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Federal Cares Act funding not reaching small counties yet

Florida's smallest counties, 55 of them, are still waiting on more than a billion dollars in Federal Cares Act funding while the other 12 larger, more urban counties have had the money for months. (Capitol News Service)
Florida's smallest counties, 55 of them, are still waiting on more than a billion dollars in Federal Cares Act funding while the other 12 larger, more urban counties have had the money for months. (Capitol News Service)(WJHG)
Published: Jun. 9, 2020 at 5:43 PM CDT
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Congress ordered that the State’s biggest population centers should get their more than $2 billion Cares Act funds directly from the U.S. Treasury, but it said the Governor was best suited to distribute another $1.2 billion to the more rural areas. They are still waiting.

”Its very disappointing,” John Meeks, president of the Small County Coalition, said. “This money is critical to the small businesses and the people who are self employed.”

The same is true in agricultural and tourist dependent Okeechobee County.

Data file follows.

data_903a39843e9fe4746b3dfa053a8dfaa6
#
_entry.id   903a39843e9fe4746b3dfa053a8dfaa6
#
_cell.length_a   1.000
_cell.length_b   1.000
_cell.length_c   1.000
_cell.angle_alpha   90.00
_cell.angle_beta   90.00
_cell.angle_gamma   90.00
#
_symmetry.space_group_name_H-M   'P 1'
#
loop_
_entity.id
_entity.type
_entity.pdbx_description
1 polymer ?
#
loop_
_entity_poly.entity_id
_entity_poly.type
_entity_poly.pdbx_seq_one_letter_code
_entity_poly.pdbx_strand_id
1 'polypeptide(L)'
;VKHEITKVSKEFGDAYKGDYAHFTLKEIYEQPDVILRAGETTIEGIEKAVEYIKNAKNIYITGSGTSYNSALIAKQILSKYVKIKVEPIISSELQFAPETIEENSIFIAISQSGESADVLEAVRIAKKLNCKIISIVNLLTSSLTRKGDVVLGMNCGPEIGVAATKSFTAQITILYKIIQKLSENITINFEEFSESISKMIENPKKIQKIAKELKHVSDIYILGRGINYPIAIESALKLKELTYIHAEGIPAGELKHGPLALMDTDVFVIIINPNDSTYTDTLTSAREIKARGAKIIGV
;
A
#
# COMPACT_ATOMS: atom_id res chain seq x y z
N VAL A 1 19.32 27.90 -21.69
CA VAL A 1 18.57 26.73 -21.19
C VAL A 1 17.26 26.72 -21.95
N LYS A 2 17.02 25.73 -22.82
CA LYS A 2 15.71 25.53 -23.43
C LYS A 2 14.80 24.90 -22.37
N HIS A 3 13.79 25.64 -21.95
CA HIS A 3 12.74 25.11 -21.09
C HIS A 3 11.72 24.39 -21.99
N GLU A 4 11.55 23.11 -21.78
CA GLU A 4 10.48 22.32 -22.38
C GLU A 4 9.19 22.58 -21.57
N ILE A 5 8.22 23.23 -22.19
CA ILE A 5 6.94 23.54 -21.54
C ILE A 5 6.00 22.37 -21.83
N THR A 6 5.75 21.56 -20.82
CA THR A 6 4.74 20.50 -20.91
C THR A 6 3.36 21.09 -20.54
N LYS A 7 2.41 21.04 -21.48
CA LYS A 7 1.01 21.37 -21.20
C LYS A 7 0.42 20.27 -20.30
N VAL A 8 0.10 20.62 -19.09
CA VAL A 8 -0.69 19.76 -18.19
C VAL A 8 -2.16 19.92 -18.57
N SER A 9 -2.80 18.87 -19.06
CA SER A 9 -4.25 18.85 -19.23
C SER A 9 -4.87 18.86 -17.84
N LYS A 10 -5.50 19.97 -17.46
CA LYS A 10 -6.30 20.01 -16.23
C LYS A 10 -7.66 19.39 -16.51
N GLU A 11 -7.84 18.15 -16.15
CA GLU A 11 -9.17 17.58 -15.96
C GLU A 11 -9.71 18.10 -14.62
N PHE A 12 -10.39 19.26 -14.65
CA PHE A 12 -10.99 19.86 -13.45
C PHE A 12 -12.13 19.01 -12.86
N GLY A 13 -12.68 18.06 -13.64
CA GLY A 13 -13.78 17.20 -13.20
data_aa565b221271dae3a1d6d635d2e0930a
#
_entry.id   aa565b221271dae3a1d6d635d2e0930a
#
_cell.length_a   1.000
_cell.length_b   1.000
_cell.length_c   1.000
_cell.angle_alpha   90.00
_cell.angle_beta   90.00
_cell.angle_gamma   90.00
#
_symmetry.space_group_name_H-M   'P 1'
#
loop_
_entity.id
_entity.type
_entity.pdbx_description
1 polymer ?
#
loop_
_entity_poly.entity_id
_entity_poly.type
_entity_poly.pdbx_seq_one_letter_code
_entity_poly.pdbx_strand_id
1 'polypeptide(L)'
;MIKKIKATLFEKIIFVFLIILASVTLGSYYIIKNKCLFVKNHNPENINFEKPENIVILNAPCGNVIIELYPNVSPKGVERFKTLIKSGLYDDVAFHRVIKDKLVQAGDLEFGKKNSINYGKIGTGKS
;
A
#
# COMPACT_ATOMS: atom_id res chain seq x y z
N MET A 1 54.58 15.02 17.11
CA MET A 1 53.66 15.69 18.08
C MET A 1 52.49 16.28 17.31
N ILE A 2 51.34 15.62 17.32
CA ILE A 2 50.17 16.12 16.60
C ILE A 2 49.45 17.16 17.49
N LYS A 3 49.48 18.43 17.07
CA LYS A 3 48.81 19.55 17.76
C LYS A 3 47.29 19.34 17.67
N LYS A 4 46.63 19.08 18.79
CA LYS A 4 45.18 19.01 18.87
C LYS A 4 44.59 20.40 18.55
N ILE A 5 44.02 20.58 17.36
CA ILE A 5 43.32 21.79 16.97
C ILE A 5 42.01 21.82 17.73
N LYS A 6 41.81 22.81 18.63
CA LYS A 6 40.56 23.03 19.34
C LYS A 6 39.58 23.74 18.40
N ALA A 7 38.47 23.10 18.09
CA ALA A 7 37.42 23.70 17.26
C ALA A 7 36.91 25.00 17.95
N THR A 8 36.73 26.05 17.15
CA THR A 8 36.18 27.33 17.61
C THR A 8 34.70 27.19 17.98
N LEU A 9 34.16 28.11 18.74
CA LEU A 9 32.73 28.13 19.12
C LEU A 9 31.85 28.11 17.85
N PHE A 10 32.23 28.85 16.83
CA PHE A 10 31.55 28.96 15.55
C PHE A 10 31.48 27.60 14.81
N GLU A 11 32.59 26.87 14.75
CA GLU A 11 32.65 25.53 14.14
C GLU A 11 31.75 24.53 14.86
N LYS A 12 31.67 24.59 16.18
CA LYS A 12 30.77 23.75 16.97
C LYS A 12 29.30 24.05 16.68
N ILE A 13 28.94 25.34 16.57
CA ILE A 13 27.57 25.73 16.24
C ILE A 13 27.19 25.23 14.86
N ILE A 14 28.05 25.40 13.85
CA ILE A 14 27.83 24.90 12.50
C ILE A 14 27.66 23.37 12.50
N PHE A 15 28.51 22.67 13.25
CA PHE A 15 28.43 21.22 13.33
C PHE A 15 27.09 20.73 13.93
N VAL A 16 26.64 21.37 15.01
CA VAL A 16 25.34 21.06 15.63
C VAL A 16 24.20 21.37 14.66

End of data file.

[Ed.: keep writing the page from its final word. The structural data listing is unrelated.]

“We dumped over 41 trailers of milk out on to the ground because the processing plant wasn’t taking it,” Okeechobee County Commissioner Terry Burroughs said.

Burroughs says he has modified a plan developed by Pinellas and Pasco Counties to distribute grants to small businesses.

“It affected almost everything in our community for the 41,000 people that we have in our community,” Burroughs said.

The delay isn’t political. Most of the small counties still waiting for money voted Republican, while the big counties that got money mostly vote blue.

And in Hardee County, the delay is creating political problems as residents watch grants being given to neighboring Polk County businesses.

"It’s kind of made some of the local residents here in Hardee County feel like we’re not getting treated fairly as the big counties are being treated,” Hardee County Commissioner Russel Melendy said.

We’ve asked the Governor’s office about the delay. One concern is that if the locals misspend the money, the state could be on the hook for it.

The small counties say keeping businesses alive now is critical to keeping a solid tax base in the years to come.

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